The next small plate was the Tako ($9). It’s grilled octopus with Yuzu Kosho, crispy smashed fingerlings potatoes, micro greens, radish, and yuzu mayo. I normally love octopus, but I did not like these at all. It was the least favorite thing we ate by far. However, it was plated beautifully. The radishes added a nice pop of red to compliment the green plate. The yuzu mayo ever so lovingly added in little droplets in descending sizes. The fingerling potatoes acted as a base for the octopus and the micro greens on top gave the dish depth and elevation. However, it smelled horrible. The smell I can only describe as a week’s worth of morning breath mixed with the scent of those little tonsil rocks that get stuck in the back of your throat and just a hint of a pro athlete’s lucky socks that never gets washed during the playoffs. I couldn’t figure out what was putting out that smell. It was as if the octopus had gone rancid. I thought maybe it was the Yuzu Kosho as it’s a fermented ingredient. Maybe it went a little long on the fermentation. I’ve had things that smelled “bad,” but ended up being tasty. This was not one of those dishes. The awful smell permeated all my senses and what I smelled was what I tasted. I ate about two pieces of octopus before I gave up. We let the wait staff know about the offensive smell. I’m not sure if they decided to smell what was left on the plate when they cleared it.

DOMU – Tako

So while the Tako was horrible, I didn’t come for the small plates. I came for the ramen. DOMU prides itself on making all their noodles in house. No dried noodles here. DOMU serves classic Ramen staples like Tonkotsu and Yuzu Chicken as well as their own creations not found anywhere else. I tried the Tokyo Ramen ($13), one of their in-house creations. It’s a Shoyu chicken broth, with a fried chicken thigh, ajitama brulee, kikurage (wood ear mushroom), seared garlic chives, infused duck fat, and garlic scallion confit. The broth is what makes or breaks a Ramen bowl. The Shoyu chicken broth was absolutely fantastic. The duck fat shimmered beautifully in the broth. The fresh noodles soaked in all the flavor of the broth. As you slurped it up, the taste didn’t end when you swallowed the broth, but lasted until every noodle was finished in the bite. The fried chicken thigh was tender and tasted amazing. The real surprise was the ajitama brulee. Normally in ramen you get an ajitama or a half soft boiled egg. On its own, it’s a very good thing with a slightly soft white and a beautiful custard-y yolk mixing with the rest of the ramen. DOMU’s take on the ajitama is topped with a little sugar and bruleed. The result is a kick of sweet in a sea of deep savory-ness and umami. It was genius and made me look down at my bowl hoping the other half of that egg was in there somewhere. Next time, I’m ordering an extra ajitama brulee with my ramen. After eating everything in the bowl, I turned that thing up and drank the broth straight. I didn’t care who saw me. . .#YOLO.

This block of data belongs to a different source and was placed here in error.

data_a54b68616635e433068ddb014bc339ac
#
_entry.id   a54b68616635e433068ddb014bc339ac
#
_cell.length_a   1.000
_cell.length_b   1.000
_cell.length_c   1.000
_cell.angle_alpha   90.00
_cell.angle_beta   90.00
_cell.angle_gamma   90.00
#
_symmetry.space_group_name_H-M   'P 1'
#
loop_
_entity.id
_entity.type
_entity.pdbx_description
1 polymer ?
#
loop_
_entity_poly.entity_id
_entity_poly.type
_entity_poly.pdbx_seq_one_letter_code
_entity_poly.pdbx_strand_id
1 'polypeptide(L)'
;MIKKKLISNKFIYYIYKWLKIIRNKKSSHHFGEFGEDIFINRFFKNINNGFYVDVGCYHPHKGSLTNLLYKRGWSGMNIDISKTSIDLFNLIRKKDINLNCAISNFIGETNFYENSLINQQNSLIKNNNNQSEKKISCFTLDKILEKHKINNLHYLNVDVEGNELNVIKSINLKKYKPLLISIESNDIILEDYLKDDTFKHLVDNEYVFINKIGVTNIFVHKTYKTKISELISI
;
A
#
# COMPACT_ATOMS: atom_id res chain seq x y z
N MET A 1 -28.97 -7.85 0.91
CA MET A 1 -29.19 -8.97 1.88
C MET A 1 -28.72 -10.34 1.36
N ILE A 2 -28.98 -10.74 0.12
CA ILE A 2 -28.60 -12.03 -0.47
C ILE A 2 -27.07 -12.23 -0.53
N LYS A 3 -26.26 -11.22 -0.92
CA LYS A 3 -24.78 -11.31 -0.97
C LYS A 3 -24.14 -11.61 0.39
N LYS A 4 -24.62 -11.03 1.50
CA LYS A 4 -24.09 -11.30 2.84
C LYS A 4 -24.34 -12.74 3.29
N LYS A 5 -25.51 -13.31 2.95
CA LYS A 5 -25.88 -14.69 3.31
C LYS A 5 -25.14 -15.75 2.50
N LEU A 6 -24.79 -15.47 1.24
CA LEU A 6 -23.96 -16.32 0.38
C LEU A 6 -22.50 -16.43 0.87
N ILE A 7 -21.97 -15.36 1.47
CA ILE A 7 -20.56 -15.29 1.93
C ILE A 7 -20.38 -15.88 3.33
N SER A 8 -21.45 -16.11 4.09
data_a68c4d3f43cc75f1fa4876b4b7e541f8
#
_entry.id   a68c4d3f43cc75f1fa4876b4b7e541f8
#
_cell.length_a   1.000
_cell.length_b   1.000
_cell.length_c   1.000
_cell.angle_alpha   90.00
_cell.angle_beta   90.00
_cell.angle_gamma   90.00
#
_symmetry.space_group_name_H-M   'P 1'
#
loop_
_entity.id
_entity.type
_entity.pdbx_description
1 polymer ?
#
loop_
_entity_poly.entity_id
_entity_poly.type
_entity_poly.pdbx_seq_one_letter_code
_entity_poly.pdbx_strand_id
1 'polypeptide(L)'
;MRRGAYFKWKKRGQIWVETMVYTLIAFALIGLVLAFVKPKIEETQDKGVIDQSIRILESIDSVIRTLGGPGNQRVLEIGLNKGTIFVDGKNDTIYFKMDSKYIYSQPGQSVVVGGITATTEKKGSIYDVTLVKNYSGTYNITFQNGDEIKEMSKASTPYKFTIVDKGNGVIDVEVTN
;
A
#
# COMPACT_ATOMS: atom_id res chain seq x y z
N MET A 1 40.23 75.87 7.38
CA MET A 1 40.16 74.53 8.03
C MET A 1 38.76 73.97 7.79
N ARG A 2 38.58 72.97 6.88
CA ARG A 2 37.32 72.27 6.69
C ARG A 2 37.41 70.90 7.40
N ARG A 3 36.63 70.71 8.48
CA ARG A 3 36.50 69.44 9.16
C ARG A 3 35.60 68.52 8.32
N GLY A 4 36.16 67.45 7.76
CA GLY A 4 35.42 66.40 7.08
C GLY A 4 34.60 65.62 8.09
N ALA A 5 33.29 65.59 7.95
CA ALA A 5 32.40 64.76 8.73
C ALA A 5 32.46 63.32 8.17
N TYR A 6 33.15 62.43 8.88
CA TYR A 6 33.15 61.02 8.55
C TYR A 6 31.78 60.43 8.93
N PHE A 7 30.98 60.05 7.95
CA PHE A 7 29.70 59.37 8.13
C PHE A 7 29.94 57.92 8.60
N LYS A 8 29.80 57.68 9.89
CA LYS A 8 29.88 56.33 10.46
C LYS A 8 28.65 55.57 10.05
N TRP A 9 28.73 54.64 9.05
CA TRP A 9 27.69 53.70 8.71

DOMU – Tokyo Ramen

My dining partner had the Miso Ramen. It looked innocuous enough on the menu with chasu, corn, bean sprouts, scallions, kikurage again, and komi oil. The Miso Ramen is served with either butter or a spice bomb. We went with butter for a bit of a creamy touch, and to save our pitiful tastebuds. DOMU serves dishes as they come out, but the Miso Ramen was the last dish to come out, a good 20 minutes after the Tokyo Ramen. That’s not normal and definitely some sort of foul up. When the Miso Ramen arrived it had a strong smoky smell and then flavor at first bite. It wasn’t bad, just strong and unexpected. The chasu pork belly was tender and melt in your mouth good. If you like smoky flavors this is for you.

DOMU – Miso Ramen

Overall, my visit to the much hyped DOMU was sort of successful. I would probably avoid the Tako. While it was the first time I ordered it, I would be scared to order it again as the smell turned me off of that dish forever. The most important thing is that the Ramen is fantastic. It is absolutely worth a return visit. Small plates are great for those in your party not about the Ramen life with the DOMU wings undoubtedly earning their praise.

If you’re in the mood for Ramen and Chicken flavored Top Ramen with sliced Vienna sausages isn’t doing it for you, DOMU will certainly satiate.

DOMU
4852 Town Center Pkwy #101
Jacksonville, FL 32246